The last at-large bid in the tournament, the Wildcats were sweating things out, and for good reason. They’re only 4-9 against tournament teams, they played a fairly weak non-conference schedule for a Big Twelve team and finished 5-9 in their last 14 games. Still, their offensive balance and propensity for forcing turnovers make them a difficult team to prepare for. If all cylinders are firing for Bruce Weber’s team, they could make more noise than simply winning the 11-seed play-in game on Tuesday night.
That offensive balance features four double-digit scorers and a solid inside-outside game. Senior leader Wesley Iwundu is their most versatile force and leading scorer, but he hardly forces things or does it alone. Everybody shoots it decently, and stretch-four Dean Wade (40 percent from three) can create matchup problems for teams without two mobile big men.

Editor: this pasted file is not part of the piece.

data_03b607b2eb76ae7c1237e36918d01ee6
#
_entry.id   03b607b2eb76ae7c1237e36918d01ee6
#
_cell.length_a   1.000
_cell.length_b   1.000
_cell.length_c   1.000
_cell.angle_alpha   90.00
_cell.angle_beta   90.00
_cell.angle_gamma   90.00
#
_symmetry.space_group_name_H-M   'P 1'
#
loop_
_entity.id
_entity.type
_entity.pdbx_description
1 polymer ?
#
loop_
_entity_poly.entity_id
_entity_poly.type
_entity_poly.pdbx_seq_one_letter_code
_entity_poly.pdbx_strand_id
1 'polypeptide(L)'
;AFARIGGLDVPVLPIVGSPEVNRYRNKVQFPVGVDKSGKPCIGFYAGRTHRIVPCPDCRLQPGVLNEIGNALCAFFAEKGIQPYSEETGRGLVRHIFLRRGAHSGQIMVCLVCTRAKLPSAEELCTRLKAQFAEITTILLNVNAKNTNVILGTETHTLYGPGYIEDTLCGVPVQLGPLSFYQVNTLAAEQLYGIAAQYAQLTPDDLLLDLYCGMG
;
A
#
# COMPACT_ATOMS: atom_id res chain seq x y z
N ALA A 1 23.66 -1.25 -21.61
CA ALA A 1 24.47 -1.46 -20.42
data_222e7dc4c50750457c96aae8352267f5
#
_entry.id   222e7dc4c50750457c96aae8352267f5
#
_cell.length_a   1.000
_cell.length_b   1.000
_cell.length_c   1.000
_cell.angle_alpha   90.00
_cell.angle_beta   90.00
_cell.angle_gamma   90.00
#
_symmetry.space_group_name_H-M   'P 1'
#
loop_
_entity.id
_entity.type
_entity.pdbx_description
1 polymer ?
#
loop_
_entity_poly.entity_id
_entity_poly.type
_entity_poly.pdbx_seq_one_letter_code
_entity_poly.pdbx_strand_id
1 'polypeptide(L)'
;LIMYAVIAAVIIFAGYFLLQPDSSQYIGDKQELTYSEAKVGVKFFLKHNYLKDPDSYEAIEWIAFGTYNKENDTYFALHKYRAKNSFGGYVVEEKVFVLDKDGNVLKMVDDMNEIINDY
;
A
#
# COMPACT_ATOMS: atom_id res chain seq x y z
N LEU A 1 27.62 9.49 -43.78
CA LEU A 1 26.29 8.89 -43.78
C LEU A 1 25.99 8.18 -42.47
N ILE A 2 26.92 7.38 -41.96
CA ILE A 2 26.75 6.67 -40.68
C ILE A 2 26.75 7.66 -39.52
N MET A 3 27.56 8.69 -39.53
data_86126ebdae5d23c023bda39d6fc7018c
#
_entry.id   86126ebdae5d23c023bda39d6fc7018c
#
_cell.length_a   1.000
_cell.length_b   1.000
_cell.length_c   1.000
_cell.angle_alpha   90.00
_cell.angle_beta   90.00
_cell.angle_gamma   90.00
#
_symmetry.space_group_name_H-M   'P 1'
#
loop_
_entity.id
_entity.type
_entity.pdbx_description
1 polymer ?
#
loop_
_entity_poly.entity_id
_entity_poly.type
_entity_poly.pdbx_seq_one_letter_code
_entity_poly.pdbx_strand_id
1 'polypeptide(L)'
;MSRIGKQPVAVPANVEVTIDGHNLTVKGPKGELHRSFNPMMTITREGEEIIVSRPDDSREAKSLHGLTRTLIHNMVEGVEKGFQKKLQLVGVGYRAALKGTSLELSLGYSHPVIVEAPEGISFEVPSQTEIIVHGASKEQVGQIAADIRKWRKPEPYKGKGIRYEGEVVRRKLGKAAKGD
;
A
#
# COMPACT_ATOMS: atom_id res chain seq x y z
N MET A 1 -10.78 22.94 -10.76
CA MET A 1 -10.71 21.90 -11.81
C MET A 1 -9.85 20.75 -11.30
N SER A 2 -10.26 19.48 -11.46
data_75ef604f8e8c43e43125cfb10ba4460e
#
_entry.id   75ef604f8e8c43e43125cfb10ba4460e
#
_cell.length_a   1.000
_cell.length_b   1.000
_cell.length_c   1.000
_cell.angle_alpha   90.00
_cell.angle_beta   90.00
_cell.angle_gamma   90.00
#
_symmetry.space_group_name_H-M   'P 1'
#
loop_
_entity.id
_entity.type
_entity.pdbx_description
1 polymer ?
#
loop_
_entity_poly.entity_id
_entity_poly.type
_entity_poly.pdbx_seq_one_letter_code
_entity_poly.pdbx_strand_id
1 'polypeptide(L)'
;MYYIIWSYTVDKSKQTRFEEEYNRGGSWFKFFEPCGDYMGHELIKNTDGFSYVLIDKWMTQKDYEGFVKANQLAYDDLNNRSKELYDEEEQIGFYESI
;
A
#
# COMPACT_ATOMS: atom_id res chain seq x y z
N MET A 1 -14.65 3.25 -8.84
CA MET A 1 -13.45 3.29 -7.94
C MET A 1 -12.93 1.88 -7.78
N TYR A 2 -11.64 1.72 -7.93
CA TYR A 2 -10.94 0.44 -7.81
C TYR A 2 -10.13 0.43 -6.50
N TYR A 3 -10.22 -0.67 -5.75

Defensively, D.J. Johnson is the interior presence that blocks shots and allows their guards to be so aggressive on the wings. Weber’s program has hung its hat on defensive play, and this season is its apex, as the Wildcats are top thirty in the country in defensive efficiency, according to KenPom.
A tough opening matchup against Wake Forest will be a test for kansas State. If they can get past it and onto the next round, their style of play and offensive balance could give a Cincinnati team some trouble. That would be a low scoring, grind-it-out affair. — Adam Spinella
3. UCLA Bruins vs. 14. Kent State Golden Flashes